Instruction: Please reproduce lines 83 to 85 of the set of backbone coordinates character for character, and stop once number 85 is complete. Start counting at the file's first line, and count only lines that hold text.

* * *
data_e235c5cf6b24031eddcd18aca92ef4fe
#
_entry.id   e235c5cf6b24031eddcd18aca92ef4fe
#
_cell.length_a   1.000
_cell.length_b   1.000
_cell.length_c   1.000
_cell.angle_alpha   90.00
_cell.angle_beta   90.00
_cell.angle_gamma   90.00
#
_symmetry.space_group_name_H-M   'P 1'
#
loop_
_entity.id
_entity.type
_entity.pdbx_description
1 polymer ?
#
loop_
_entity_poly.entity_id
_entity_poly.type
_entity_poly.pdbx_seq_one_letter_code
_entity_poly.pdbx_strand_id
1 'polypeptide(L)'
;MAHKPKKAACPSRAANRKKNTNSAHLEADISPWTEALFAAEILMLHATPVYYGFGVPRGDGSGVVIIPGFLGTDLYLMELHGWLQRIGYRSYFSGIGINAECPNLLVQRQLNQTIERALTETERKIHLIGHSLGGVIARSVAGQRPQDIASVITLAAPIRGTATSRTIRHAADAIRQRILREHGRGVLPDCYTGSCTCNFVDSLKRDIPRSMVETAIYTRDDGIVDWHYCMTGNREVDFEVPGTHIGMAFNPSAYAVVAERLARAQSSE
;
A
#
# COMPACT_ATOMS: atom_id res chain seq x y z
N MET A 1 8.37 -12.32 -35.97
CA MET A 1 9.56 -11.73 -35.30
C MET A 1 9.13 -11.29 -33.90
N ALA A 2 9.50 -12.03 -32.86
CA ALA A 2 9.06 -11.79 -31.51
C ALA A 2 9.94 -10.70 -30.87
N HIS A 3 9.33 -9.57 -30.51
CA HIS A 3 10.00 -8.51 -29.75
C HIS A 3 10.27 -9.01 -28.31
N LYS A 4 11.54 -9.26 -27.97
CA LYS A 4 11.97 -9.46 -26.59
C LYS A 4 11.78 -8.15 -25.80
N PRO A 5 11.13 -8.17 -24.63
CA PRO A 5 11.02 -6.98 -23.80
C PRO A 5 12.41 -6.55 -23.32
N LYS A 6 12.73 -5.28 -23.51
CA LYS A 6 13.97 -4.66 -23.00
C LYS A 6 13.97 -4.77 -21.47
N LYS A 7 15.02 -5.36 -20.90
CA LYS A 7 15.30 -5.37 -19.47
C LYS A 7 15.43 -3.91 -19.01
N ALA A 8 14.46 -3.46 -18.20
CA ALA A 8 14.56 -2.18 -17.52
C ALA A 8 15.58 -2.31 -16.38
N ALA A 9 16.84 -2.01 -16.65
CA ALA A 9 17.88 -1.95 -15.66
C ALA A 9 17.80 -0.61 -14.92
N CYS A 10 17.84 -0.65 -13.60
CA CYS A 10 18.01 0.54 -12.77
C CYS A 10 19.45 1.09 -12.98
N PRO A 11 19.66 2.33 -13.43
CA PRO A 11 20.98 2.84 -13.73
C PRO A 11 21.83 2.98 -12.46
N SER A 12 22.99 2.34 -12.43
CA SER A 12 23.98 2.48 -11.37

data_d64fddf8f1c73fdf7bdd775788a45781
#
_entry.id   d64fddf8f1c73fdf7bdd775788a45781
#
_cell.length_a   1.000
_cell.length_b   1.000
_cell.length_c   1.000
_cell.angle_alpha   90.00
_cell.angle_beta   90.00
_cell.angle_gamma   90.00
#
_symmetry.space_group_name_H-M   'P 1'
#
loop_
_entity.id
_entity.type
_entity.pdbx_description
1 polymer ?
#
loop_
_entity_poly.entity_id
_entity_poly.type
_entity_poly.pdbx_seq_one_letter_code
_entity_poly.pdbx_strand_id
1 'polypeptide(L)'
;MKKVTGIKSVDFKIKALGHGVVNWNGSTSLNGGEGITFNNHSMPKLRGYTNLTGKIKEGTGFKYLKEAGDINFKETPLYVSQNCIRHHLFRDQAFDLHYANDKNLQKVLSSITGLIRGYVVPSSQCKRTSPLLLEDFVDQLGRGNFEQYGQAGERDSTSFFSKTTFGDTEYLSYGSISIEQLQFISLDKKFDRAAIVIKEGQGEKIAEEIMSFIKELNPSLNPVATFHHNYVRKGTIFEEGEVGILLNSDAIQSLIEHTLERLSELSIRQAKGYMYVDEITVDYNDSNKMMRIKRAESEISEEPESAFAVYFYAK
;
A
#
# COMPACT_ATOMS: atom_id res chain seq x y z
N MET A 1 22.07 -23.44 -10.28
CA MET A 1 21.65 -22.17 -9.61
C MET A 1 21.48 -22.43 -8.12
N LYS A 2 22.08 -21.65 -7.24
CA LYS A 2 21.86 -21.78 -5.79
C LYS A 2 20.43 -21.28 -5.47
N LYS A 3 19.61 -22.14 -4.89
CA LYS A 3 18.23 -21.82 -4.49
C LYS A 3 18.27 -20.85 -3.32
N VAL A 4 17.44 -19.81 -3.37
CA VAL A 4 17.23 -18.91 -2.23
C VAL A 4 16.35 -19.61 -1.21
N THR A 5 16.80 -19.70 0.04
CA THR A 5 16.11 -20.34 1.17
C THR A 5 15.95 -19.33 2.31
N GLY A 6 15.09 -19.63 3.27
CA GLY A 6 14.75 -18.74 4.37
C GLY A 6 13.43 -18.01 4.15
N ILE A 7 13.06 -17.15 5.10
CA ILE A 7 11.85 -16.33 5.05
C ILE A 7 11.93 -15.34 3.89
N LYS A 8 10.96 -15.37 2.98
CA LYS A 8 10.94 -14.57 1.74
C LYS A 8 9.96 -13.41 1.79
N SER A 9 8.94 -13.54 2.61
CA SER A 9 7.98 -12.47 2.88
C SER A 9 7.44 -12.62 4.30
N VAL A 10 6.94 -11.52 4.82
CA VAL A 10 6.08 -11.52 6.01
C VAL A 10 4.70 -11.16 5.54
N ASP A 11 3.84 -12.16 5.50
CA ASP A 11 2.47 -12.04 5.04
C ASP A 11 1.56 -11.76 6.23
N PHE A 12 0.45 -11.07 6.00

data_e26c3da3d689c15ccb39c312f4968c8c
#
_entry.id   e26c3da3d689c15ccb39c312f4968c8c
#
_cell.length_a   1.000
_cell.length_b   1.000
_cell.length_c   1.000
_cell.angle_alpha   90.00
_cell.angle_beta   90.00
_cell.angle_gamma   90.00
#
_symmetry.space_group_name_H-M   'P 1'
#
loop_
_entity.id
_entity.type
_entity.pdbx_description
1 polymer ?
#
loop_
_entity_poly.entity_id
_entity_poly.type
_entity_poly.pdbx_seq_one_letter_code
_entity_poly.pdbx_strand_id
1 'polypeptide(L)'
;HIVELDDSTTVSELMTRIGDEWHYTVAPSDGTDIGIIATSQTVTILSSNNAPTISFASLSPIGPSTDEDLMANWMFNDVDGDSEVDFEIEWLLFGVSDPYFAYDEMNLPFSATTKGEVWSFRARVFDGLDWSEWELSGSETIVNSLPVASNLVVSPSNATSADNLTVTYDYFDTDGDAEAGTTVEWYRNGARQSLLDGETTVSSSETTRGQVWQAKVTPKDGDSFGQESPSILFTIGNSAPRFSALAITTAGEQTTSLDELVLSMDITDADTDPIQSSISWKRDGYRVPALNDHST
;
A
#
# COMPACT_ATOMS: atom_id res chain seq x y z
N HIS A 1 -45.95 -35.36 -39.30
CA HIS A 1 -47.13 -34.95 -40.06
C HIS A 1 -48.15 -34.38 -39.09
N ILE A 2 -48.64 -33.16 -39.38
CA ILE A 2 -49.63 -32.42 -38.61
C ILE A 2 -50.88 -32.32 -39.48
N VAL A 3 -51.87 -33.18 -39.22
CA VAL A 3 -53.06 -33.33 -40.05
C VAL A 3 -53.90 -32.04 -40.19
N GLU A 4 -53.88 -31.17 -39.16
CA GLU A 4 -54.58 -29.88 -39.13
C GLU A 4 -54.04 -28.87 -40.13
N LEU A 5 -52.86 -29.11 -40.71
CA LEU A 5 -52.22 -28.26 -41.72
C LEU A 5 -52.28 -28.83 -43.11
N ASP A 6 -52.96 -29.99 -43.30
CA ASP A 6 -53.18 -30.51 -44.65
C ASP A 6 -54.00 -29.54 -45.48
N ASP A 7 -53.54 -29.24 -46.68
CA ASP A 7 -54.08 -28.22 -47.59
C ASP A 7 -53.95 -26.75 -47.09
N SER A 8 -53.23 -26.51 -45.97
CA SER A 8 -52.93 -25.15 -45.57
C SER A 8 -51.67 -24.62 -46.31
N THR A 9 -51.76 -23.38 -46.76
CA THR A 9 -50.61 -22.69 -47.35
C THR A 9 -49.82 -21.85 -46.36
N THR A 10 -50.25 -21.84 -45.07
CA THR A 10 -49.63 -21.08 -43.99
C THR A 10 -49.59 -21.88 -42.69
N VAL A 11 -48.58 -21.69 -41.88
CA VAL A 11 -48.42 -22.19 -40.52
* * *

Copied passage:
1 polymer ?
#
loop_